In this report, we provide the first evidence that exposure to cigarette smoke directly inhibits the lung T-cell production of IFN-γ during stimulation in vitro with anti-CD3/CD28, after vaccination with a construct expressing an immunogenic mycobacterial protein, and during infection with M. tuberculosis and influenza A virus in vivo. Reduced IFN-γ production was mediated through the decreased phosphorylation of CREB, ATF-2, and c-Jun, which positively regulate IFN-γ transcription. The effects of cigarette smoke exposure on the T-cell production of IFN-γ were associated with reduced immunity, as manifested by increased bacterial burden in the case of tuberculosis and increased weight loss and mortality in the case of influenza virus infection. These findings provide the first demonstration that cigarette smoke exposure reduces resistance to tuberculosis and influenza in an animal model, and they suggest that increased susceptibility is mediated in part through direct inhibitory effects on T cells.
The effects of smoking on the immune response are multifaceted and complex. On the one hand, smoking favors the development of pulmonary inflammation and chronic obstructive pulmonary disease, and cigarette smoke exposure in animals increases the expression of the proinflammatory cytokines IL-18 (18
) and IL-1 (11
) and activates natural killer cells (26
). Furthermore, smoking in humans is associated with the increased expression of STAT4 and IFN-γ by lymphocytes in bronchial biopsy specimens and bronchoalveolar lavage fluid (8
). In contrast to its proinflammatory effects, cigarette smoke can inhibit dendritic cell maturation and the production of IL-12 in animal models (22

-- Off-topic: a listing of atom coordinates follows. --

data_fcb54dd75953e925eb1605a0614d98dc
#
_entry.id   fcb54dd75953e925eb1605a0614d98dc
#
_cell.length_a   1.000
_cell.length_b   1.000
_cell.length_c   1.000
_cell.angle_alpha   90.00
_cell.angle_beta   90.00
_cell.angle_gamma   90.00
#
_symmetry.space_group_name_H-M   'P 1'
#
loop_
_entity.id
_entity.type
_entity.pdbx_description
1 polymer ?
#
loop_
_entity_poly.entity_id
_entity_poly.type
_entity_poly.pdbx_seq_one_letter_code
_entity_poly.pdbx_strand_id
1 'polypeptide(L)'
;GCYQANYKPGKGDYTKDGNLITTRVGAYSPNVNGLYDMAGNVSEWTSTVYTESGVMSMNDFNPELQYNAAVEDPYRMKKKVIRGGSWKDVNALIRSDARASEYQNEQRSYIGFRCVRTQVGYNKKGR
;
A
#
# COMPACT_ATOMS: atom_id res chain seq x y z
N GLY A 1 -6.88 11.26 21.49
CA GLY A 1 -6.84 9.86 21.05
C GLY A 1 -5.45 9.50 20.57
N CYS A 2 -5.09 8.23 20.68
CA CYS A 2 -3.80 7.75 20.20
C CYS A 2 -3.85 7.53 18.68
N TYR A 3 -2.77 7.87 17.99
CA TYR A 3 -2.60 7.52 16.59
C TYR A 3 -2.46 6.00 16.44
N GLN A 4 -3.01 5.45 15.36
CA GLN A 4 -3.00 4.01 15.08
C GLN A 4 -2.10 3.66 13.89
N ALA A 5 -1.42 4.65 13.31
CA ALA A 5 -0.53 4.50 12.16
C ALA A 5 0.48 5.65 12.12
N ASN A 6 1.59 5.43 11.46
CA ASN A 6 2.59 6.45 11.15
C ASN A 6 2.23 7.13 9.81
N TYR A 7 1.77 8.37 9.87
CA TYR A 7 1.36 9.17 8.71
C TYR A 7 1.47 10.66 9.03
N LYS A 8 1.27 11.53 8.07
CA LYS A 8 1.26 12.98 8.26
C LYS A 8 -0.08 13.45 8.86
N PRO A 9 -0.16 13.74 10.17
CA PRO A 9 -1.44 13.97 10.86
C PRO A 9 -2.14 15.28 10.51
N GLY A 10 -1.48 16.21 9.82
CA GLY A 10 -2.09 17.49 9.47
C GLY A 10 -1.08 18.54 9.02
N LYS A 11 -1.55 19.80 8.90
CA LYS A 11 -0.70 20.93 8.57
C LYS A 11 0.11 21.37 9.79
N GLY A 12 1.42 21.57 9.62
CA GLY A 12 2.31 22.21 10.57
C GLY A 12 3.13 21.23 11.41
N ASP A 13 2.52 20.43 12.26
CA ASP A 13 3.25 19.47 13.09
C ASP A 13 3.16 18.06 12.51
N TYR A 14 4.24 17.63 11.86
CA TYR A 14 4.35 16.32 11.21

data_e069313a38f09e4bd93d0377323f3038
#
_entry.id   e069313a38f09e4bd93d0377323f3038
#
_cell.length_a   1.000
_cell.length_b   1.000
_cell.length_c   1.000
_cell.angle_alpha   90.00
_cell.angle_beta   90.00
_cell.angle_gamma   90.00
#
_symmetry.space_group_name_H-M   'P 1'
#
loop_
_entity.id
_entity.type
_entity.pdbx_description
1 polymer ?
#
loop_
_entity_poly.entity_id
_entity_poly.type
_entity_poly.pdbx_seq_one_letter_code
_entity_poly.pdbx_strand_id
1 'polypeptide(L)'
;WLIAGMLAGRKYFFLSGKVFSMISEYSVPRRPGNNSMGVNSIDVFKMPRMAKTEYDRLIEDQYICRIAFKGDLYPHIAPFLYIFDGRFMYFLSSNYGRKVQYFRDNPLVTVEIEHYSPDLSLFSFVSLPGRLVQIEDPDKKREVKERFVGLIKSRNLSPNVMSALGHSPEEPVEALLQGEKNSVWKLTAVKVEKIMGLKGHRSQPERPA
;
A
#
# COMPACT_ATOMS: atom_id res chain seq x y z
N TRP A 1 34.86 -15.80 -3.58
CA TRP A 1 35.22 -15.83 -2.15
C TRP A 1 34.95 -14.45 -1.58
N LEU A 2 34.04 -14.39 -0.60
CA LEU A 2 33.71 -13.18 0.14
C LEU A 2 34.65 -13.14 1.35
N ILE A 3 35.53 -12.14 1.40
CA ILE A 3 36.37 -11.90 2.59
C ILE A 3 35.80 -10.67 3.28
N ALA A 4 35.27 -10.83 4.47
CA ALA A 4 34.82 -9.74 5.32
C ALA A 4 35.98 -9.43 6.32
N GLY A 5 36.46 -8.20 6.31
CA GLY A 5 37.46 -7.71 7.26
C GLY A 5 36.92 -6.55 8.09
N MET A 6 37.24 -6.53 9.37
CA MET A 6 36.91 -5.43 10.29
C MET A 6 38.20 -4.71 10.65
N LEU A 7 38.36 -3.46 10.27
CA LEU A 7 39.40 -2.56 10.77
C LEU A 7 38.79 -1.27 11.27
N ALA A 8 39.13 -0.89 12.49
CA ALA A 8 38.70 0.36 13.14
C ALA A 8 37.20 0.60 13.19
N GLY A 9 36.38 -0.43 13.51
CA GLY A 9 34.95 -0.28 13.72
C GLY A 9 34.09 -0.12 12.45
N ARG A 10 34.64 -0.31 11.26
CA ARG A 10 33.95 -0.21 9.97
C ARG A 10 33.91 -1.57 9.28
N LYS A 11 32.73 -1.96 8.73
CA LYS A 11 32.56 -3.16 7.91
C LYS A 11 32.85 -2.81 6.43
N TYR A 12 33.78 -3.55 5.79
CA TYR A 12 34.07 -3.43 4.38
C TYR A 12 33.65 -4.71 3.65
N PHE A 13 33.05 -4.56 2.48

), suggesting the potential to inhibit Th1 responses that depend on IL-12.
The effects of cigarette smoke on T-cell responses have varied in different studies. Some authors found no effect of mainstream cigarette smoke on splenic T-cell production of IFN-γ (46
), whereas others found the marked inhibition of splenocyte proliferation and the ability to mount a Ca2+
flux in response to T-cell receptor ligation (17
). The few studies of the effects of cigarette smoke on pulmonary T-cell responses have focused on Th2 responses that contribute to allergic inflammation and have yielded contradictory results. Mainstream cigarette smoke has been reported to reduce (24
) and enhance (25
) T-cell-mediated allergic airway inflammation. These differences may reflect differing levels of smoke exposure, as one study showed that higher levels inhibited T-cell cytokine production, whereas lower levels did not (43
Previous studies have evaluated the effects of mainstream cigarette smoke on T-cell function, but our current work provides the first evaluation of the effects of environmental cigarette smoke on T cells. Cigarette smoke exposure inhibited both the lung and splenic CD4+ and CD8+ T-cell production of IFN-γ in response to M. tuberculosis and influenza (Fig. , , and ), suggesting that both local and systemic T-cell function are reduced during infection. However, exposure to cigarette smoke inhibited the capacity of lung but not splenic T cells to produce IFN-γ in response to stimulation through the T-cell receptor independently of antigen-presenting cells (Fig. ). Anti-CD3 and anti-CD28 provide a stronger T-cell stimulus than bacterial and viral antigens and may overcome the inhibitory effects of cigarette smoke on splenic but not lung cell responses, since the concentrations of immunosuppressive components of cigarette smoke are highest in the lung and are likely to have the greatest effect on local T cells. Although cigarette smoke exposure affected antigen-specific responses, this was not due to global effects on T-cell recruitment, as exposure did not reduce the trafficking of CD4+ or CD8+ T cells to the lungs or mediastinal lymph nodes, either before or after influenza infection (H. Shams, unpublished data). Furthermore, cigarette smoke exposure did not significantly affect the recruitment of naïve or effector memory T cells, or T cells expressing the integrins LFA-1 and VLA-1, to the lungs after influenza infection (H. Shams, unpublished data).